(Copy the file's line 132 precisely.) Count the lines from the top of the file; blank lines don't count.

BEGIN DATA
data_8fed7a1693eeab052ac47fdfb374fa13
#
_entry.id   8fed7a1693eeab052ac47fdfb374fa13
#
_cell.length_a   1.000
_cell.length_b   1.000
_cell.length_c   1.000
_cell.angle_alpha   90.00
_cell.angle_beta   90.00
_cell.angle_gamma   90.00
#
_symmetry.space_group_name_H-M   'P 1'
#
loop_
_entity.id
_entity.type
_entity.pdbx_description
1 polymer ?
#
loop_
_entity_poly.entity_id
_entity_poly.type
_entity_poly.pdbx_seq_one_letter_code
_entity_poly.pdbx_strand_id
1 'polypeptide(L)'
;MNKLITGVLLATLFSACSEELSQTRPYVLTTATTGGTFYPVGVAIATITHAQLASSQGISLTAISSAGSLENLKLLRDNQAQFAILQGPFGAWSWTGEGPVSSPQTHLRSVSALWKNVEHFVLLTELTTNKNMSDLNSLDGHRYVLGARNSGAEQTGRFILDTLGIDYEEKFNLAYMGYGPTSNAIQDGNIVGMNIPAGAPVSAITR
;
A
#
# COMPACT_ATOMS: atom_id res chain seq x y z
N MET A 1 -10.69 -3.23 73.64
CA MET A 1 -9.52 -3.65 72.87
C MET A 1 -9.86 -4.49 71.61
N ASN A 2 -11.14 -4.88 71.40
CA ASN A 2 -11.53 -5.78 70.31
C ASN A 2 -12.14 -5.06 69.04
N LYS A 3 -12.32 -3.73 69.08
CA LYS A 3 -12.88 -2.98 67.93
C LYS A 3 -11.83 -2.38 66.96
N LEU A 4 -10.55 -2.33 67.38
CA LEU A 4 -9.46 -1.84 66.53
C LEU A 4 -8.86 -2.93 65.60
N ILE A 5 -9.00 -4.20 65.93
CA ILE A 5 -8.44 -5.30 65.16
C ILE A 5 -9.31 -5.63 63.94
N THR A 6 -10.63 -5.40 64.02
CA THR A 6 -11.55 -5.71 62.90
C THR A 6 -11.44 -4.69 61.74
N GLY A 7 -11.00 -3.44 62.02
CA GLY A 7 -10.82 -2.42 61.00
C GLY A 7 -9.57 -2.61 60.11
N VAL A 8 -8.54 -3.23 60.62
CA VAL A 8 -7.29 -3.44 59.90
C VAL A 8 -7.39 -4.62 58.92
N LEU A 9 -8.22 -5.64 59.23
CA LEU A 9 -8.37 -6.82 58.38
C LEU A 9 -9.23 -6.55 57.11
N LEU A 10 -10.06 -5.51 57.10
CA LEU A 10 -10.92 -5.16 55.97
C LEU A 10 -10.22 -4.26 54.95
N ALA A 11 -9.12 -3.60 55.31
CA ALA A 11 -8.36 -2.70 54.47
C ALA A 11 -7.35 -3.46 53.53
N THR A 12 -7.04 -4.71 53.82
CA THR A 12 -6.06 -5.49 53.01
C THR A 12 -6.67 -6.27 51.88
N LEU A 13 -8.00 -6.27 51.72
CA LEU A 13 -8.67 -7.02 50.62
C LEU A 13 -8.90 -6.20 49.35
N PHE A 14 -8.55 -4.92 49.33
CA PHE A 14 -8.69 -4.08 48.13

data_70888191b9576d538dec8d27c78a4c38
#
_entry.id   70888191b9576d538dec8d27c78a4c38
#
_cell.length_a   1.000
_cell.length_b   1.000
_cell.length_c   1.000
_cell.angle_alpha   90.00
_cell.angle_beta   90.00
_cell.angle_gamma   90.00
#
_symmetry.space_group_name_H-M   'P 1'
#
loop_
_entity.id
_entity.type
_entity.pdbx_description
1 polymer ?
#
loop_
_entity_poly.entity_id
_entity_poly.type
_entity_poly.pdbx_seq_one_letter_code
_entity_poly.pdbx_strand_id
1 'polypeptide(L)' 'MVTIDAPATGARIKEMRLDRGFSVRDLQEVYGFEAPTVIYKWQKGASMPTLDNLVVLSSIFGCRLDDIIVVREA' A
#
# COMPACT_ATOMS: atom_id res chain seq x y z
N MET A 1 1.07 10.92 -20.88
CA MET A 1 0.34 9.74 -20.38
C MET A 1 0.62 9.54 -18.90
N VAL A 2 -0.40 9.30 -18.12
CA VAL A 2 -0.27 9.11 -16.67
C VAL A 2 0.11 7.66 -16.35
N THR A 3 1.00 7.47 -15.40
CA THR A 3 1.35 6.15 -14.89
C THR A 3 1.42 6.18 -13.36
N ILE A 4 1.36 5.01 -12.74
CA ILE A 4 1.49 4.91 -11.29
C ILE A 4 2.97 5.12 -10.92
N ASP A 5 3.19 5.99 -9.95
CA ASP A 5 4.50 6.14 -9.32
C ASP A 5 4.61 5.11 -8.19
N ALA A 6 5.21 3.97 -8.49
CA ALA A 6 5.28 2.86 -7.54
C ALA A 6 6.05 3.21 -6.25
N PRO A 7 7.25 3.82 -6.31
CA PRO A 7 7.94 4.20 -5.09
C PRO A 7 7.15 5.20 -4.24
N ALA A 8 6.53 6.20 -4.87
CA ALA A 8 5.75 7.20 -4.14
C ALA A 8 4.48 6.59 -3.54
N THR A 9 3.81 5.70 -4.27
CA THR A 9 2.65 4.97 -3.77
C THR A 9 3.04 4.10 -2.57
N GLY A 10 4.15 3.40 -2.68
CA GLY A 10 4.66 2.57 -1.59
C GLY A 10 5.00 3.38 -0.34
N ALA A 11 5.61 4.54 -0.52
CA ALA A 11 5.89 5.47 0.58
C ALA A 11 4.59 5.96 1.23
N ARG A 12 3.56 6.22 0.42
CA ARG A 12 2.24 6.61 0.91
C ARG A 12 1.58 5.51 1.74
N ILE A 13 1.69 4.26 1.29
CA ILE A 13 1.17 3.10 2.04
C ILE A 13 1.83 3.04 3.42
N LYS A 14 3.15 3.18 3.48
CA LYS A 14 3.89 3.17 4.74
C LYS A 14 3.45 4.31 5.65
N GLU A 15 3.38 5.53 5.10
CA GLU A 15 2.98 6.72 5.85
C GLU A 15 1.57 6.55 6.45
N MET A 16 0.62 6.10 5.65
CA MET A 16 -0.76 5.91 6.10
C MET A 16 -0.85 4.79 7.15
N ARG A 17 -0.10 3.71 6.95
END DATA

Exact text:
N ARG A 12 3.56 6.22 0.42